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It is understood that at least 50 other countries including Japan, Germany and Australia have introduced a second-tier system of protection. There is no Utility Model Law in India but it is under consideration.

8. Protection for Living Organisms
Due to the dramatic developments in the ability to select and manipulate genetic materials, interests have been developed in the commercial use of living organisms. According to the TRIPS provisions, all member countries should provide protection for new microorganisms. Accordingly the Patent Amendment Act 2002 provides protection for new microorganisms.

9. Topographies of Semiconductors
Extends to protection of “layout-designs” i.e. layout of transistors, and other circuitry elements including lead wires connecting such elements and expressed in any manner in a semiconductor integrated circuit. Governed by The Semiconductor Integrated Circuits Layout-Designs Act, 2002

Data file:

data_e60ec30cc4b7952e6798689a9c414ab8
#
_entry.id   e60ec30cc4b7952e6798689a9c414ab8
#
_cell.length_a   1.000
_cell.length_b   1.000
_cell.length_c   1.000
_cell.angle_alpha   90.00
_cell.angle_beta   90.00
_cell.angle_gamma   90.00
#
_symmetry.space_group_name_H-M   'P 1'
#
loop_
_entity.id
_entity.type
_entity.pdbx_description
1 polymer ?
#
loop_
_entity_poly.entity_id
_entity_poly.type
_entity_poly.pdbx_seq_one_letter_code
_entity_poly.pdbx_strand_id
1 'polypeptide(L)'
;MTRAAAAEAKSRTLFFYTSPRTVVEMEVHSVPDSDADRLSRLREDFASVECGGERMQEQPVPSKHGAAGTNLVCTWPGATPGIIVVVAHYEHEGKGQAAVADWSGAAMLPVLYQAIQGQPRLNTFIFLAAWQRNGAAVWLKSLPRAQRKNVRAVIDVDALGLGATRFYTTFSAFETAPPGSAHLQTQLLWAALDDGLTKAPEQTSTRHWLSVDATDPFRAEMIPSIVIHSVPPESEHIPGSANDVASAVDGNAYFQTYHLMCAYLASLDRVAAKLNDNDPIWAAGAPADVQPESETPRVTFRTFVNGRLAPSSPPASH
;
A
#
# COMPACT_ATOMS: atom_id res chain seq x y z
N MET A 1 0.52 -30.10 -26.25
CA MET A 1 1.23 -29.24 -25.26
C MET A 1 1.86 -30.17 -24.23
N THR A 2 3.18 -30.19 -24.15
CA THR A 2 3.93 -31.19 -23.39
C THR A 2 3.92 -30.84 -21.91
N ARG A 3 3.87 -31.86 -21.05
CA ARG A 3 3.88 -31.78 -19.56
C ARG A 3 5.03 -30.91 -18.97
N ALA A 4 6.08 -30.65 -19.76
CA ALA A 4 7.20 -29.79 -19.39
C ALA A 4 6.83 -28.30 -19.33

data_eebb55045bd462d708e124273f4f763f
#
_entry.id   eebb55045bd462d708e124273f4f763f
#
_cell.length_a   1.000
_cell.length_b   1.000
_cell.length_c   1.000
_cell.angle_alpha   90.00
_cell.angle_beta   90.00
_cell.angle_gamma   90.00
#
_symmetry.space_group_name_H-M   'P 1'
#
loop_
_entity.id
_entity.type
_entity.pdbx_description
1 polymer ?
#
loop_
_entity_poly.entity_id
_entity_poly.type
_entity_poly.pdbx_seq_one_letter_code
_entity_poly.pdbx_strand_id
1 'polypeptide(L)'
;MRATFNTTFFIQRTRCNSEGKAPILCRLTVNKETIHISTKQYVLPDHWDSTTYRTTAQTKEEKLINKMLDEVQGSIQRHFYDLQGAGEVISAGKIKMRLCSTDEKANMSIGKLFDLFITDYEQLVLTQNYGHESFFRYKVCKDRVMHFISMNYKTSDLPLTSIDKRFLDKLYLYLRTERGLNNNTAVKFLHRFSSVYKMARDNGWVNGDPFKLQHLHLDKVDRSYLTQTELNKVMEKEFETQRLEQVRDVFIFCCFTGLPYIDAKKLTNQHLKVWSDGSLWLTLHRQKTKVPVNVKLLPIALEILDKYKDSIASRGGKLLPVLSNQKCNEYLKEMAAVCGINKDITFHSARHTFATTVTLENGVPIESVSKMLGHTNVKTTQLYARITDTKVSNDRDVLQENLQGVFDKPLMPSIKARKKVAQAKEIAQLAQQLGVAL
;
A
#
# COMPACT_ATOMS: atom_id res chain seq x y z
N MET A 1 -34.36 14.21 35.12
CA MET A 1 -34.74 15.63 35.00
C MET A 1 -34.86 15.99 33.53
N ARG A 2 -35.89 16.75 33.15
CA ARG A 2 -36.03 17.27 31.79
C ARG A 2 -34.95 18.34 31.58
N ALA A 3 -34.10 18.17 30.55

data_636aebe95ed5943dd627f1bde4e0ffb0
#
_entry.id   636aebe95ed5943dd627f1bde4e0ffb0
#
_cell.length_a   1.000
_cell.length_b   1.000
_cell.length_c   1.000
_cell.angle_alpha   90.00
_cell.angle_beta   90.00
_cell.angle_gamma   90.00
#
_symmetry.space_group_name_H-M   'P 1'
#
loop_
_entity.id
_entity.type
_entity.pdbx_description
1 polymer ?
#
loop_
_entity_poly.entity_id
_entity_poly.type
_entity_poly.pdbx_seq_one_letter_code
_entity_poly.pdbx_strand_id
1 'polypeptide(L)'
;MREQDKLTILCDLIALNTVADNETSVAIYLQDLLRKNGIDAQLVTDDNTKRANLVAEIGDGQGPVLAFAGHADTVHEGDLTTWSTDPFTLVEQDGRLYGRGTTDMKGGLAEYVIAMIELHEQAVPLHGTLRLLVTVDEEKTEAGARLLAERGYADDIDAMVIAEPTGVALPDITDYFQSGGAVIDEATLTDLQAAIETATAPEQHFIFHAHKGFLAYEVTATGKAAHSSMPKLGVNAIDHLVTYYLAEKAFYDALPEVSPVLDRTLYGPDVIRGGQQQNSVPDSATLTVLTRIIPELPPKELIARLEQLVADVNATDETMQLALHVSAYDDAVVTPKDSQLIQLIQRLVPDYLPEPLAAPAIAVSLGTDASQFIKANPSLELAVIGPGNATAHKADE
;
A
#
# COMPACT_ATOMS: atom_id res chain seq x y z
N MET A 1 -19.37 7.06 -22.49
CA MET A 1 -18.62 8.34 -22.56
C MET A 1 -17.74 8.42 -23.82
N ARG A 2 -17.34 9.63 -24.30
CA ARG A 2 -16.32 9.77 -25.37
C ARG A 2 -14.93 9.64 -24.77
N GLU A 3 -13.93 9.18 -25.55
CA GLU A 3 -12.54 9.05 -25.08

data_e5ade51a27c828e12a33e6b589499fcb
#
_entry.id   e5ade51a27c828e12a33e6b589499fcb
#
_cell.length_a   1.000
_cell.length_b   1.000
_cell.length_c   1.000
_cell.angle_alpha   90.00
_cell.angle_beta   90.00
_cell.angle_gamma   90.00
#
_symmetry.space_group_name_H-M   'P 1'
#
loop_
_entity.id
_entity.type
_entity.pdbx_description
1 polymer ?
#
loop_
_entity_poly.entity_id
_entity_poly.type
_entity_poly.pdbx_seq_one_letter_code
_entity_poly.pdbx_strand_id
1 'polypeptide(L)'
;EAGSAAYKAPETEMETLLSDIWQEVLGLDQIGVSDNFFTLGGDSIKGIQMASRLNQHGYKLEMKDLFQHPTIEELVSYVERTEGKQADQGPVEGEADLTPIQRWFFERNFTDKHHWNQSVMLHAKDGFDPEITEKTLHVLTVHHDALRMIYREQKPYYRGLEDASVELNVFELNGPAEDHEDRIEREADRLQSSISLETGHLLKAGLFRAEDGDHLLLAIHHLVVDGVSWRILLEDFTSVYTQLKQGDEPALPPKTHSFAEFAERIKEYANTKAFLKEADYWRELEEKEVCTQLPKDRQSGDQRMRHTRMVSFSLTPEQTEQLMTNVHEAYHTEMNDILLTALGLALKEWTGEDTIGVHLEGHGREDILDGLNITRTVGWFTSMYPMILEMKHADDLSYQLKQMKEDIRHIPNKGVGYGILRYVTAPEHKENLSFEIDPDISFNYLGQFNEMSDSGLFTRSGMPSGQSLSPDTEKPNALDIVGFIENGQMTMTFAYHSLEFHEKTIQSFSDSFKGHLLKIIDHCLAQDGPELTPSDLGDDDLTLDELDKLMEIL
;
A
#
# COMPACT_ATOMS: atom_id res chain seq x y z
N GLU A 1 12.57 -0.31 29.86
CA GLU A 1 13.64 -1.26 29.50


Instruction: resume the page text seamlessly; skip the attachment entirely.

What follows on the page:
10.Traditional Knowledge
Traditional knowledge is in the public domain and should, therefore, not qualify for patents. This is indeed what happened with turmeric and might well have occurred with pigeon pea extracts and ngali nut oil. But for resolution of the issue, there has to be a database and computerisation of traditional knowledge. While creating a database of knowledge handed down orally is difficult, this constraint is responsible for many of India's patent-related problems. While existing traditional knowledge is not patentable, increments to knowledge can indeed be patented, as they are in the US. The database of the National Innovation Foundation (NIF) demonstrates that India is not lacking in such incremental addition to traditional knowledge. It is paradoxical that despite two amendments to the Indian Patent Act 1970amendment 1999 and 2002, such inventive components of traditional knowledge cannot be patented in India. Small innovators have to file for patents in the USPTO, with higher application fees and transaction costs. Traditional knowledge cannot be patented if documented under the TRIPS agreement of the WTO. That is why neem and haldi products when patented by the USPTO were revoked once India proved that these were the products of Indian traditional knowledge. One of the major issues needing resolution is the protection of traditional knowledge under a new "sui generis" system.